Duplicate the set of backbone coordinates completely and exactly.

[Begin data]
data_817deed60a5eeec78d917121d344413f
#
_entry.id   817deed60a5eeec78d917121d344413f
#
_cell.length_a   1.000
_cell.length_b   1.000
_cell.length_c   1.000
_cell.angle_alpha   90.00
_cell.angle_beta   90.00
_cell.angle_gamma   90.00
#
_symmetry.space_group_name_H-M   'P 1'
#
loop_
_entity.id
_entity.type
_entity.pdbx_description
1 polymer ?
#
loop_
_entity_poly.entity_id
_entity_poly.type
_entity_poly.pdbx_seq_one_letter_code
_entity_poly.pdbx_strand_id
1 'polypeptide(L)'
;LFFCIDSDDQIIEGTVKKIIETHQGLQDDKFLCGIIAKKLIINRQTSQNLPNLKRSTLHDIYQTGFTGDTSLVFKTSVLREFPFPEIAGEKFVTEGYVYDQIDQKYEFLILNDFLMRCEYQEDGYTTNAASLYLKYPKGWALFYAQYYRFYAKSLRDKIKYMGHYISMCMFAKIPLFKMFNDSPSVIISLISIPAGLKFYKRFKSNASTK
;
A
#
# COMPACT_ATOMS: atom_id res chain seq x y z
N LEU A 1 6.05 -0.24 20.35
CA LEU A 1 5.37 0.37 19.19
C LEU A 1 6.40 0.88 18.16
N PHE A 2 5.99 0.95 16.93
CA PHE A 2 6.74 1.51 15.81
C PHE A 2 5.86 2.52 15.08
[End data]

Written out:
data_817deed60a5eeec78d917121d344413f
#
_entry.id   817deed60a5eeec78d917121d344413f
#
_cell.length_a   1.000
_cell.length_b   1.000
_cell.length_c   1.000
_cell.angle_alpha   90.00
_cell.angle_beta   90.00
_cell.angle_gamma   90.00
#
_symmetry.space_group_name_H-M   'P 1'
#
loop_
_entity.id
_entity.type
_entity.pdbx_description
1 polymer ?
#
loop_
_entity_poly.entity_id
_entity_poly.type
_entity_poly.pdbx_seq_one_letter_code
_entity_poly.pdbx_strand_id
1 'polypeptide(L)'
;LFFCIDSDDQIIEGTVKKIIETHQGLQDDKFLCGIIAKKLIINRQTSQNLPNLKRSTLHDIYQTGFTGDTSLVFKTSVLREFPFPEIAGEKFVTEGYVYDQIDQKYEFLILNDFLMRCEYQEDGYTTNAASLYLKYPKGWALFYAQYYRFYAKSLRDKIKYMGHYISMCMFAKIPLFKMFNDSPSVIISLISIPAGLKFYKRFKSNASTK
;
A
#
# COMPACT_ATOMS: atom_id res chain seq x y z
N LEU A 1 6.05 -0.24 20.35
CA LEU A 1 5.37 0.37 19.19
C LEU A 1 6.40 0.88 18.16
N PHE A 2 5.99 0.95 16.93
CA PHE A 2 6.74 1.51 15.81
C PHE A 2 5.86 2.52 15.08